Expert Speak India Matters
Published on Nov 29, 2021
The flailing multilateral system has led global corporations to rethink just how connected they ought to be
Transnational corporations and the challenge to underwrite trade disruptions scare

This article is part of the series Colaba Edit 2021.

Transnational corporations remain the ace players of the global economy, and some even emerged as the ‘superstar firms’. These actors shape the ecosystems in which others seek their living. The nature of global economic affairs, trade wars, and fierce competition regenerated and reshaped transnational companies’ control over the flows of goods, services and capital that brought globalisation to life. From essential commodities to services for outer-space ventures, global corporations own or regulate the supply chains and claim ownership of most of the world’s intellectual property.

Over the past two decades, the spirals of global trade disruptions continue to threaten the golden reminiscence of economic integration and the increasing movement of people and knowledge across borders. Global corporations stand at the heart of the debate over the merits of global economic integration. In dynamically re-casted global economic affairs, the global corporations do not limit their acts to outsourcing, markets or micro-managing worldwide production and supplies. Global corporations’ behaviour underwent various deflections and, hence, did not necessarily represent liberal globalised trading practices. There is no doubt that multinationals matter and influence global trade policy, but there is a need to analyse and narrate evolving distinctions that global corporations make while operating their businesses.

In dynamically re-casted global economic affairs, the global corporations do not limit their acts to outsourcing, markets or micro-managing worldwide production and supplies.

As it is evident, global corporations are centre to international trade. In the past, a more stable trade system served the interests of global corporations, but the growing global volatilities left defining lessons for the global corporations. Global corporations could retain their control over the key levers of the global trade system despite looming global financial crises, trade wars and the pandemic but at the cost of shrinking profits and lower performance. This retreat of global corporations has been the reason behind geoeconomically induced contests. For example, the collapse in earnings from British multinationals is the reason why Britain’s balance of payments looks bad.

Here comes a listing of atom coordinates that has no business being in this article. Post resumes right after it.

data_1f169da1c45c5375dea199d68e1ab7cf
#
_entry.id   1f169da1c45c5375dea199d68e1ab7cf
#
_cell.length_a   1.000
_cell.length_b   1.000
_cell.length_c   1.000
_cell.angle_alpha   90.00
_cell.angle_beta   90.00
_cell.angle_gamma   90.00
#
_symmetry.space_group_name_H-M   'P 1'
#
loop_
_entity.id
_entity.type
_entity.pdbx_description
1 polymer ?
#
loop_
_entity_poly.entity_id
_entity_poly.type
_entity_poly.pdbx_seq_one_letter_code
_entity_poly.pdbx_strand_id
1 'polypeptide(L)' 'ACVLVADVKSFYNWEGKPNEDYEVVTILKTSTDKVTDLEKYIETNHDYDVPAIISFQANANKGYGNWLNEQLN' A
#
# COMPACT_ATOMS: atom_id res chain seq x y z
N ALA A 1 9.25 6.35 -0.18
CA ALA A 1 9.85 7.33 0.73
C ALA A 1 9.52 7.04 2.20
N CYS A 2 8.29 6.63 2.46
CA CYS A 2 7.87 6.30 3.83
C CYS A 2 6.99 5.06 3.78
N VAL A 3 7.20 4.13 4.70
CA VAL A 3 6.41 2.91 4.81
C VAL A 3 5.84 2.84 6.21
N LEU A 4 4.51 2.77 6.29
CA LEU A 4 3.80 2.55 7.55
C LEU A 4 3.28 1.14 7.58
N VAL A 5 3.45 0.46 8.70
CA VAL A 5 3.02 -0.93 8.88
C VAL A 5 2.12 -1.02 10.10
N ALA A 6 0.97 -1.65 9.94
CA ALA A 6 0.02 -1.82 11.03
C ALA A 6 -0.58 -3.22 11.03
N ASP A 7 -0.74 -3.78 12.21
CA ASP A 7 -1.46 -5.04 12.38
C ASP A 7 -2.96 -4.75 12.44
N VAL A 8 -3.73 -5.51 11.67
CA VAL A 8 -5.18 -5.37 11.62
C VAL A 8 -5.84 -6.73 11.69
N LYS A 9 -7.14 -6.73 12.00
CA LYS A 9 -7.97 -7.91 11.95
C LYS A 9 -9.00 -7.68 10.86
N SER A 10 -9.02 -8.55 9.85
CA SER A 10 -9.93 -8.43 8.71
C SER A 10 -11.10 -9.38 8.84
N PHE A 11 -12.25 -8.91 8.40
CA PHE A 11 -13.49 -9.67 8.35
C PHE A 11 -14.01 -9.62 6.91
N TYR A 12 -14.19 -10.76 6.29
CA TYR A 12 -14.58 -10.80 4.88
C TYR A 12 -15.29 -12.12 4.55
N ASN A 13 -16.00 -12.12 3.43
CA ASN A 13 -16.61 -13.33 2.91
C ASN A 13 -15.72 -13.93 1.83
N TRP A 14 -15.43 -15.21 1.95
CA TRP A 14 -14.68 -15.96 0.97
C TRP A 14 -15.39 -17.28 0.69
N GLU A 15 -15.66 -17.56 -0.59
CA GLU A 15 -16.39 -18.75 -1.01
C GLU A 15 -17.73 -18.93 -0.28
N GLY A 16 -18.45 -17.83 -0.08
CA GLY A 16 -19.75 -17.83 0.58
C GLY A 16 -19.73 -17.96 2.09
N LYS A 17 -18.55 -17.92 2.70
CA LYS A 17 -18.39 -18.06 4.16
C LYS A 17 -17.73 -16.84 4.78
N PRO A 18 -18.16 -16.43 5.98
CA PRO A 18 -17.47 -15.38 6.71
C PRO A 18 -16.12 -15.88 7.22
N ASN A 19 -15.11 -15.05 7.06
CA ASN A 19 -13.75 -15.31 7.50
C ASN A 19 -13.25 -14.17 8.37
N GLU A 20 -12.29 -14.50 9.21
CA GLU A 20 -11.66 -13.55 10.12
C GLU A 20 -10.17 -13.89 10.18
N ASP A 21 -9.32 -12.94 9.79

Global corporations are struggling to be at the core of transnational trade order by adapting to increasing uncertainties. Beginning with the financial crisis and stoked by the trade wars, the global corporations have been reconfiguring their strategies to exert more refined controls. There is a growing concern that global corporations may bring in the parochial kind of capitalism and be trapped in turbulence where competition abates, and prices rise.

Beginning with the financial crisis and stoked by the trade wars, the global corporations have been reconfiguring their strategies to exert more refined controls.